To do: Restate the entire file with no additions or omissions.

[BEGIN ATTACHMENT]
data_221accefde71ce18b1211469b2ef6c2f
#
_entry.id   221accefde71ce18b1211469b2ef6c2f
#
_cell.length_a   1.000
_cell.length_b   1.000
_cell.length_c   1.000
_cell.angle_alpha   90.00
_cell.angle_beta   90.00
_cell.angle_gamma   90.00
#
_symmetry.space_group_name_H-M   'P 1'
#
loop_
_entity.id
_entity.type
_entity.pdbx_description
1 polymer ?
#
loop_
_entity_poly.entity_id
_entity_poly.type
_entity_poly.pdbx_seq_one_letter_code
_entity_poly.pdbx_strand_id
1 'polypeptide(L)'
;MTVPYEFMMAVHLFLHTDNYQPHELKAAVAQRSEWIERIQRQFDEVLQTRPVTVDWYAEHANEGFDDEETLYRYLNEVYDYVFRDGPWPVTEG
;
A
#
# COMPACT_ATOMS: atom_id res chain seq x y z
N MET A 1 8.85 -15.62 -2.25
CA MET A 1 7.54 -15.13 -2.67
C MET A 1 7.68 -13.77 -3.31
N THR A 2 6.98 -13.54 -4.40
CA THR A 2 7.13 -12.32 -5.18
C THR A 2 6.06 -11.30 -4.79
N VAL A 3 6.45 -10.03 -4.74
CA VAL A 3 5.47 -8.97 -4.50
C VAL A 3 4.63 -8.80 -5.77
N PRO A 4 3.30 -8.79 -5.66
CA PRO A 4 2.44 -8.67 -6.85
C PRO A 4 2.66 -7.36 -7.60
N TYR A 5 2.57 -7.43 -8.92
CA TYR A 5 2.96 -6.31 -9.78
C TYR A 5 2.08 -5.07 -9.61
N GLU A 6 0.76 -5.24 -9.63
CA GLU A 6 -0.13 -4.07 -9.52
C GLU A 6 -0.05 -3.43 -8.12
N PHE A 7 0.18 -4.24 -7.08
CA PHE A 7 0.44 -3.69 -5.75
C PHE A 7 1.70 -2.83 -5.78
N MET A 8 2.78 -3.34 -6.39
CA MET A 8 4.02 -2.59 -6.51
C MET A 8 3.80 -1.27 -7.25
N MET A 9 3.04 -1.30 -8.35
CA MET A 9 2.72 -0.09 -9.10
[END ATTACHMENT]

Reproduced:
data_221accefde71ce18b1211469b2ef6c2f
#
_entry.id   221accefde71ce18b1211469b2ef6c2f
#
_cell.length_a   1.000
_cell.length_b   1.000
_cell.length_c   1.000
_cell.angle_alpha   90.00
_cell.angle_beta   90.00
_cell.angle_gamma   90.00
#
_symmetry.space_group_name_H-M   'P 1'
#
loop_
_entity.id
_entity.type
_entity.pdbx_description
1 polymer ?
#
loop_
_entity_poly.entity_id
_entity_poly.type
_entity_poly.pdbx_seq_one_letter_code
_entity_poly.pdbx_strand_id
1 'polypeptide(L)'
;MTVPYEFMMAVHLFLHTDNYQPHELKAAVAQRSEWIERIQRQFDEVLQTRPVTVDWYAEHANEGFDDEETLYRYLNEVYDYVFRDGPWPVTEG
;
A
#
# COMPACT_ATOMS: atom_id res chain seq x y z
N MET A 1 8.85 -15.62 -2.25
CA MET A 1 7.54 -15.13 -2.67
C MET A 1 7.68 -13.77 -3.31
N THR A 2 6.98 -13.54 -4.40
CA THR A 2 7.13 -12.32 -5.18
C THR A 2 6.06 -11.30 -4.79
N VAL A 3 6.45 -10.03 -4.74
CA VAL A 3 5.47 -8.97 -4.50
C VAL A 3 4.63 -8.80 -5.77
N PRO A 4 3.30 -8.79 -5.66
CA PRO A 4 2.44 -8.67 -6.85
C PRO A 4 2.66 -7.36 -7.60
N TYR A 5 2.57 -7.43 -8.92
CA TYR A 5 2.96 -6.31 -9.78
C TYR A 5 2.08 -5.07 -9.61
N GLU A 6 0.76 -5.24 -9.63
CA GLU A 6 -0.13 -4.07 -9.52
C GLU A 6 -0.05 -3.43 -8.12
N PHE A 7 0.18 -4.24 -7.08
CA PHE A 7 0.44 -3.69 -5.75
C PHE A 7 1.70 -2.83 -5.78
N MET A 8 2.78 -3.34 -6.39
CA MET A 8 4.02 -2.59 -6.51
C MET A 8 3.80 -1.27 -7.25
N MET A 9 3.04 -1.30 -8.35
CA MET A 9 2.72 -0.09 -9.10